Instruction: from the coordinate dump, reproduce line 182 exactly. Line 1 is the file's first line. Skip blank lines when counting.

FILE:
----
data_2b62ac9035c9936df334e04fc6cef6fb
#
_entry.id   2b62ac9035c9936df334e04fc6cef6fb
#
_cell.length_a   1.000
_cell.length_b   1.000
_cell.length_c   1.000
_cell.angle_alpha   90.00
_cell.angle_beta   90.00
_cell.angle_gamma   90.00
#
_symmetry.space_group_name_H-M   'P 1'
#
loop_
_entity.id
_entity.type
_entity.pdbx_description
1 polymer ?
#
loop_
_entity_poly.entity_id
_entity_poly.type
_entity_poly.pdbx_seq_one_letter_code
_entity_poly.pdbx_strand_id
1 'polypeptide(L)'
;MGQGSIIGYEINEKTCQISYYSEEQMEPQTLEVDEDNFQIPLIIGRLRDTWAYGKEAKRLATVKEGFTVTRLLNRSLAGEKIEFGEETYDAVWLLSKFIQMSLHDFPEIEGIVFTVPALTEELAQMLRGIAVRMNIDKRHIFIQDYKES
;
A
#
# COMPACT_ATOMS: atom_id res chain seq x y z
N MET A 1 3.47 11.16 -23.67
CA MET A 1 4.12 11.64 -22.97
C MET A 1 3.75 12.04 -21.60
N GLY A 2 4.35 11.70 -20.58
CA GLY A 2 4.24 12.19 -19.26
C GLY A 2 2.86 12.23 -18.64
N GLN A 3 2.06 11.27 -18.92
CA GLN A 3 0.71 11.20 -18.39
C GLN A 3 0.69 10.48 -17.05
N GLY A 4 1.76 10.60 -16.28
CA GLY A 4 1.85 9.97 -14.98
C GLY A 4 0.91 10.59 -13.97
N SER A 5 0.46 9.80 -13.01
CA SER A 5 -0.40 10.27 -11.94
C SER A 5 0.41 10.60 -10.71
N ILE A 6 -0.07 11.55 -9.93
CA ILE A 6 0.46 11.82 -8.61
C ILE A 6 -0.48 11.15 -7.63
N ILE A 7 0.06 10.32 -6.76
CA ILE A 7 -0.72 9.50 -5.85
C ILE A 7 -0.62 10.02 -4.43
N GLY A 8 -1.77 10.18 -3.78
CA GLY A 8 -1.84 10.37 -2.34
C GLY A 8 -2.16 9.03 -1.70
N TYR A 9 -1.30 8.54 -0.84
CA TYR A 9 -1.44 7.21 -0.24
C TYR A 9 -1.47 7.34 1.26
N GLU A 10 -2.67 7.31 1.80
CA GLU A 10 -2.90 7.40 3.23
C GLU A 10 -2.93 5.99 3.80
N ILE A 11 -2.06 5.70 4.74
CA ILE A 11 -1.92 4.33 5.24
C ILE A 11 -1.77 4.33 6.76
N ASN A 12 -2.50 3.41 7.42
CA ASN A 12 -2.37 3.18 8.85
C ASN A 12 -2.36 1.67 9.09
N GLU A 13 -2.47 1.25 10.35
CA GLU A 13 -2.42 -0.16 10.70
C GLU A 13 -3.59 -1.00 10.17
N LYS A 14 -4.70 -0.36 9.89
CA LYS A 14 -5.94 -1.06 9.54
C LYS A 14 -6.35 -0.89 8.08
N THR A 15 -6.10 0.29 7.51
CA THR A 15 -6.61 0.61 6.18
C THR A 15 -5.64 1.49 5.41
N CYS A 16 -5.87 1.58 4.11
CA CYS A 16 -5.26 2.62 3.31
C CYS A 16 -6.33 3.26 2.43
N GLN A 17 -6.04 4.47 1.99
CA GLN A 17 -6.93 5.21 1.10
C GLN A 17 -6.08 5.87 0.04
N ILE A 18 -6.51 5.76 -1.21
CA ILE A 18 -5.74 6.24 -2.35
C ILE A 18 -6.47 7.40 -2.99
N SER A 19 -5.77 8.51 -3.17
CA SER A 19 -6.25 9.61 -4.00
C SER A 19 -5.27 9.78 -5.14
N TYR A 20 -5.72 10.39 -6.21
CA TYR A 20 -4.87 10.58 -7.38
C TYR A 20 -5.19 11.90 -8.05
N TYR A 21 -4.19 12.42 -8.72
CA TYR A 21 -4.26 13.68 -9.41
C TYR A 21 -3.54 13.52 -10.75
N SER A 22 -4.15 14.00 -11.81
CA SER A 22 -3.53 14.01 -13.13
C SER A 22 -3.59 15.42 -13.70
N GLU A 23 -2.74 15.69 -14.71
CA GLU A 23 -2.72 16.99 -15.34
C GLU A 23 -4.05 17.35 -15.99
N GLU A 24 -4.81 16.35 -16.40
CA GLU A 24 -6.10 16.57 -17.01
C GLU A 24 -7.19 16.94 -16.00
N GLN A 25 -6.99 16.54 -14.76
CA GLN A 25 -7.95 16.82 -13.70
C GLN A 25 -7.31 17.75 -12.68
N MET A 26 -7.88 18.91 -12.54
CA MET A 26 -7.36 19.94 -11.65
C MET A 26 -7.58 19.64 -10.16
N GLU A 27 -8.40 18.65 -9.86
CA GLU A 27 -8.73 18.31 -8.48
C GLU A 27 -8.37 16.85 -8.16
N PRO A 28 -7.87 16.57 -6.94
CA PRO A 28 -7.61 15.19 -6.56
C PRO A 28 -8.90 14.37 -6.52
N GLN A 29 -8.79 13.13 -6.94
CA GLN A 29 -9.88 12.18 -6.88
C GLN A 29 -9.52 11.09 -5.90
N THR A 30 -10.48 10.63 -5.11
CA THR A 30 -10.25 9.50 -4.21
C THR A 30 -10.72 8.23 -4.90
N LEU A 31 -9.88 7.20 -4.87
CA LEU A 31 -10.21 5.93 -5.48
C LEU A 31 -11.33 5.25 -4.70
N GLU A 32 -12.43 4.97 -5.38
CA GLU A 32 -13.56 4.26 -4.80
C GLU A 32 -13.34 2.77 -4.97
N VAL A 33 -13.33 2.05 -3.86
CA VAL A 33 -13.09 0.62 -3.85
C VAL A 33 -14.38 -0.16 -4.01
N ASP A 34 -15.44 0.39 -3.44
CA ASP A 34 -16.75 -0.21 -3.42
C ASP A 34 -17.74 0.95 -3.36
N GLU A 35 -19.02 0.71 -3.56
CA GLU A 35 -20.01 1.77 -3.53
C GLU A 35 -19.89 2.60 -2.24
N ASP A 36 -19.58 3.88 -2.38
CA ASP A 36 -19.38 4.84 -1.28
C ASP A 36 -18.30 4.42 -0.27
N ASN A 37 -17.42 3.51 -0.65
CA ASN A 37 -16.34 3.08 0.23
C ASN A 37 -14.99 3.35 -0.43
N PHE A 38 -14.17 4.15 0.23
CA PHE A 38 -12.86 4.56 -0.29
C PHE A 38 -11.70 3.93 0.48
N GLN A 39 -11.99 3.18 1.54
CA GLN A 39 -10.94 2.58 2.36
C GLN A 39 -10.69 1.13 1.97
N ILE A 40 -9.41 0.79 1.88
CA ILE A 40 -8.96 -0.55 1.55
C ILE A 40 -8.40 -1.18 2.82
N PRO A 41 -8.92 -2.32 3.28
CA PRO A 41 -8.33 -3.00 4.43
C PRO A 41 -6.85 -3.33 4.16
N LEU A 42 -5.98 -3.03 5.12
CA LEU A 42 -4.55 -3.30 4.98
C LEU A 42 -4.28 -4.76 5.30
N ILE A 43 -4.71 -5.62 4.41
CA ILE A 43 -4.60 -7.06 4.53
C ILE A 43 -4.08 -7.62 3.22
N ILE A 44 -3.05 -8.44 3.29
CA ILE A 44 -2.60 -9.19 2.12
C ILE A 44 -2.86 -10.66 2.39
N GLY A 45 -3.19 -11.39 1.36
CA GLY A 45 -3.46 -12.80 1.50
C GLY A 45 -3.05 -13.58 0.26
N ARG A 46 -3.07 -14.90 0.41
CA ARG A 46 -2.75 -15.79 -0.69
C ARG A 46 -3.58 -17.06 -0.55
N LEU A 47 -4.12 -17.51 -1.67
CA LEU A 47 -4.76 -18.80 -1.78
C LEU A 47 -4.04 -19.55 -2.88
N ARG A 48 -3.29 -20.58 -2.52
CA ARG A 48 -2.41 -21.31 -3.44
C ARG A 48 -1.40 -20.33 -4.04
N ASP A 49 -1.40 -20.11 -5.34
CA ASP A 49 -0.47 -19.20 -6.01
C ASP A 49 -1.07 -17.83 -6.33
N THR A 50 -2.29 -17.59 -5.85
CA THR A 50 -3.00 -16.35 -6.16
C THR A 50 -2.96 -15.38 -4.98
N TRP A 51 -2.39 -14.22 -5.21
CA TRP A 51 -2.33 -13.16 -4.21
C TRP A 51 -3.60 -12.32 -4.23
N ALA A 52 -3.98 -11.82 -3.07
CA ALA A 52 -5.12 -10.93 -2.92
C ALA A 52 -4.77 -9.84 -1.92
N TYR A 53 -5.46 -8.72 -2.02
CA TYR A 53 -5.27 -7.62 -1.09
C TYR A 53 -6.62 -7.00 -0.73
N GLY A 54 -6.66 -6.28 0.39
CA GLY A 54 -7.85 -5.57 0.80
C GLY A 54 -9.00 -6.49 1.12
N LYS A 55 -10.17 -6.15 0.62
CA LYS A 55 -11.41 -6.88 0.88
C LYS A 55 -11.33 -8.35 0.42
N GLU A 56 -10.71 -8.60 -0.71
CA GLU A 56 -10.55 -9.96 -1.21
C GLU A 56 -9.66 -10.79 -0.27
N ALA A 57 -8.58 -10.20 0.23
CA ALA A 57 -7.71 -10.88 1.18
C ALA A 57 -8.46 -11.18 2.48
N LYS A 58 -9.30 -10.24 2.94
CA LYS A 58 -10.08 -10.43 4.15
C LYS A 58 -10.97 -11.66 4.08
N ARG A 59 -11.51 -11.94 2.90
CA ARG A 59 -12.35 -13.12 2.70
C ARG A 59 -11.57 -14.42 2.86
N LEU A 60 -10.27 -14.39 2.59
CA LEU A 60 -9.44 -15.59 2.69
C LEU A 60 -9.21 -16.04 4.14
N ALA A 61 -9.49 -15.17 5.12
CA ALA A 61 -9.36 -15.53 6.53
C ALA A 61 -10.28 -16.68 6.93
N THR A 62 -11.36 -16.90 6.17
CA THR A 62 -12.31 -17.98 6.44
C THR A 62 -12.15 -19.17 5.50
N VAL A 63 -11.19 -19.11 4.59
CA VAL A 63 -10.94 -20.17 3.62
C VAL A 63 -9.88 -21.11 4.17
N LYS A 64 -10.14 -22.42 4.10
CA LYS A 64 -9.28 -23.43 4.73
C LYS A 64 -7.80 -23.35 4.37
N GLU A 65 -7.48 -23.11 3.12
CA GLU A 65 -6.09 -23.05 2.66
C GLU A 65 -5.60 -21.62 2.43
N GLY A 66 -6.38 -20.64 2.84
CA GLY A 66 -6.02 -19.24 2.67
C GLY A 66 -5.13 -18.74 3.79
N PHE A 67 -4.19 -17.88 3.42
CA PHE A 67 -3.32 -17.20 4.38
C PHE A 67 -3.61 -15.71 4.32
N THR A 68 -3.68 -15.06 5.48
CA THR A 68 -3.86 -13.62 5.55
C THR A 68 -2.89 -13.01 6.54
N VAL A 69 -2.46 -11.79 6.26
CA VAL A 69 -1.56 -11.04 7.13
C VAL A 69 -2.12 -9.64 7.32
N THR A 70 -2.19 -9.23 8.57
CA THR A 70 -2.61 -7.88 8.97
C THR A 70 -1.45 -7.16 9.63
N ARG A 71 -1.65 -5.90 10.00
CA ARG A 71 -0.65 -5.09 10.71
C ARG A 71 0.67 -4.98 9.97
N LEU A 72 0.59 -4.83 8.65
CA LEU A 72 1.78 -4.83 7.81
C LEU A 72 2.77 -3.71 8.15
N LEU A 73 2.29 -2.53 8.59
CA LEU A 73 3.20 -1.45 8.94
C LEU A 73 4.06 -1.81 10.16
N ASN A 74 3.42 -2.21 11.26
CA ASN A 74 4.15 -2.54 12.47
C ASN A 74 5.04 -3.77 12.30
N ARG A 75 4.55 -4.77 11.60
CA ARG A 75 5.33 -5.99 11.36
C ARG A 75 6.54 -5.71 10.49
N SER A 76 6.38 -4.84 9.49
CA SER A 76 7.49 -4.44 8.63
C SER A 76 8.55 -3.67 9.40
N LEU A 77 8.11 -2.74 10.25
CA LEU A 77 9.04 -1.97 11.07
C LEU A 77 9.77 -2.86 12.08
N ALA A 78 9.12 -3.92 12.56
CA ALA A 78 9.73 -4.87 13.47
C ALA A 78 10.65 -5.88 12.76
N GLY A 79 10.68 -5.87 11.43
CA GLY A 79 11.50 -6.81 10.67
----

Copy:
CA TRP A 51 -2.33 -13.16 -4.21